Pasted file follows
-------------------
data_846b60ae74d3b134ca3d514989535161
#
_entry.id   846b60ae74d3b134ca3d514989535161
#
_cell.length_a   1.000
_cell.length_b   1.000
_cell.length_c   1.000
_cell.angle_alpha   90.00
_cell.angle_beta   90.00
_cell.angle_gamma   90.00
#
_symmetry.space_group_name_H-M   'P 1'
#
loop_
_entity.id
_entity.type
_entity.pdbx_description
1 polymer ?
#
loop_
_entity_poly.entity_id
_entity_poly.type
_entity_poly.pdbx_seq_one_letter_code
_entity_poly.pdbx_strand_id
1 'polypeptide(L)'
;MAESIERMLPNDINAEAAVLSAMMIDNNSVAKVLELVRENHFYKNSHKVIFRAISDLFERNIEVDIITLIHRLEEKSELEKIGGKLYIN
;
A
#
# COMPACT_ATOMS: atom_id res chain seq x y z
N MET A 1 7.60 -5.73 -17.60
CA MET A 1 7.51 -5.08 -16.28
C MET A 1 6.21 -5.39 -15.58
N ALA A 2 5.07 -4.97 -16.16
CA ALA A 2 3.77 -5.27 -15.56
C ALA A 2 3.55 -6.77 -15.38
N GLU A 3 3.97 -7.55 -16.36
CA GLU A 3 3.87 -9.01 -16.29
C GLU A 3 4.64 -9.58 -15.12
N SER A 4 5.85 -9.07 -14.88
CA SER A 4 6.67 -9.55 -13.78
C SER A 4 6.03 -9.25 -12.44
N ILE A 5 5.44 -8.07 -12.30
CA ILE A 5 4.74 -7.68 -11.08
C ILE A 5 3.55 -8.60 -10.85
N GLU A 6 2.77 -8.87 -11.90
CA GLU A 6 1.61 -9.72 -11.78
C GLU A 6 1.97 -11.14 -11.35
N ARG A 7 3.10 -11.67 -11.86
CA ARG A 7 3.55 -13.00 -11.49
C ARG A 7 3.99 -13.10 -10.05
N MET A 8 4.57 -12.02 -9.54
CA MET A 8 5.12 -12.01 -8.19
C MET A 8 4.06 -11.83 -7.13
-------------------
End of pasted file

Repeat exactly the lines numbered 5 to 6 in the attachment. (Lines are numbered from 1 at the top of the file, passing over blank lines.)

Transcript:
_cell.length_a   1.000
_cell.length_b   1.000